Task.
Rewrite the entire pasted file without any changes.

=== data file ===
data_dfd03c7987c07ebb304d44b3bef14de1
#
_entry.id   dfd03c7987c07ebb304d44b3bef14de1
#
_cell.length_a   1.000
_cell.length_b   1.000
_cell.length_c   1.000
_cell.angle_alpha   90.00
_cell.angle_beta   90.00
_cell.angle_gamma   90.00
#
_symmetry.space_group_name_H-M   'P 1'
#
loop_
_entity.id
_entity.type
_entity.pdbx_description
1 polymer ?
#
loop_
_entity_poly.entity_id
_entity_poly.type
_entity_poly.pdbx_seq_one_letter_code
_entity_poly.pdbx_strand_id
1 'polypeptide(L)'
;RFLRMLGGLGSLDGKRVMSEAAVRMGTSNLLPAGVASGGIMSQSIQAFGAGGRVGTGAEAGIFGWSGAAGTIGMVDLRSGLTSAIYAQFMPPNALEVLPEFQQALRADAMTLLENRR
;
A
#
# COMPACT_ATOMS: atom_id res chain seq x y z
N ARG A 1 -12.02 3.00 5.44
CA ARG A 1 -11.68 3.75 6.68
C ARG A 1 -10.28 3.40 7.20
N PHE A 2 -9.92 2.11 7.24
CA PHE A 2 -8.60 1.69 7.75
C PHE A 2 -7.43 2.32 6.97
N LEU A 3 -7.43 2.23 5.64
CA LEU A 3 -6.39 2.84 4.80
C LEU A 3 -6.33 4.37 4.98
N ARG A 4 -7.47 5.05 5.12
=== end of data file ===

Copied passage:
data_dfd03c7987c07ebb304d44b3bef14de1
#
_entry.id   dfd03c7987c07ebb304d44b3bef14de1
#
_cell.length_a   1.000
_cell.length_b   1.000
_cell.length_c   1.000
_cell.angle_alpha   90.00
_cell.angle_beta   90.00
_cell.angle_gamma   90.00
#
_symmetry.space_group_name_H-M   'P 1'
#
loop_
_entity.id
_entity.type
_entity.pdbx_description
1 polymer ?
#
loop_
_entity_poly.entity_id
_entity_poly.type
_entity_poly.pdbx_seq_one_letter_code
_entity_poly.pdbx_strand_id
1 'polypeptide(L)'
;RFLRMLGGLGSLDGKRVMSEAAVRMGTSNLLPAGVASGGIMSQSIQAFGAGGRVGTGAEAGIFGWSGAAGTIGMVDLRSGLTSAIYAQFMPPNALEVLPEFQQALRADAMTLLENRR
;
A
#
# COMPACT_ATOMS: atom_id res chain seq x y z
N ARG A 1 -12.02 3.00 5.44
CA ARG A 1 -11.68 3.75 6.68
C ARG A 1 -10.28 3.40 7.20
N PHE A 2 -9.92 2.11 7.24
CA PHE A 2 -8.60 1.69 7.75
C PHE A 2 -7.43 2.32 6.97
N LEU A 3 -7.43 2.23 5.64
CA LEU A 3 -6.39 2.84 4.80
C LEU A 3 -6.33 4.37 4.98
N ARG A 4 -7.47 5.05 5.12